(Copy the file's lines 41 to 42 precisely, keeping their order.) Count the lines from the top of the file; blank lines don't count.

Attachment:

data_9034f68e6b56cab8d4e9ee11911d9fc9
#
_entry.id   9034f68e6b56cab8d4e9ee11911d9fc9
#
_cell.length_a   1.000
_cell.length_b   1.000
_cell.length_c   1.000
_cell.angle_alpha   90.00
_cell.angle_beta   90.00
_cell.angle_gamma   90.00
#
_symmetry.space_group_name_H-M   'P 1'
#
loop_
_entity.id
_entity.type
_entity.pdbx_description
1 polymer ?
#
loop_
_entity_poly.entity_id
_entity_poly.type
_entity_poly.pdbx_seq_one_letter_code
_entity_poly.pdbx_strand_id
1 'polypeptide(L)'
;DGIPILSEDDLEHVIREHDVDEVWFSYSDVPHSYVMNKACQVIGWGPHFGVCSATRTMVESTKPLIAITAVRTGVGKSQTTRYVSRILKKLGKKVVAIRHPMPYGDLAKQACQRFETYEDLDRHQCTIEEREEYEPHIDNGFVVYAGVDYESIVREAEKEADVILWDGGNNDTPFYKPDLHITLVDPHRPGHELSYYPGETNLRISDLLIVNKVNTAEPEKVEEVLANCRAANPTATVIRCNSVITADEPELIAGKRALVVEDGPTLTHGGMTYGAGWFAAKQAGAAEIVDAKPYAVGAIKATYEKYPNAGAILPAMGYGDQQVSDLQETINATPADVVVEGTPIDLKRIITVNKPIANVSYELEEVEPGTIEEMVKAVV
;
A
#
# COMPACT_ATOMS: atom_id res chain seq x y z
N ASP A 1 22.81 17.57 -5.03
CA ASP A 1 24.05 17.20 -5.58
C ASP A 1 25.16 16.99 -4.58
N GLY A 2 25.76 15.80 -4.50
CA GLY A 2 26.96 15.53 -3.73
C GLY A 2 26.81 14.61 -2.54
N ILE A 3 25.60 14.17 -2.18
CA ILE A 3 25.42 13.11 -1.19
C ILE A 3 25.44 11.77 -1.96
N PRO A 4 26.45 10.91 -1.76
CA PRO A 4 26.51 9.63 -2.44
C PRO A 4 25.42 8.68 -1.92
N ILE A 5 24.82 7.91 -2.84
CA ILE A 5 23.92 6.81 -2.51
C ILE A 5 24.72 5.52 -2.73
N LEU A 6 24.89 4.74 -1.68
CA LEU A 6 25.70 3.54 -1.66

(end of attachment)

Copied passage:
CA PRO A 4 26.51 9.63 -2.44
C PRO A 4 25.42 8.68 -1.92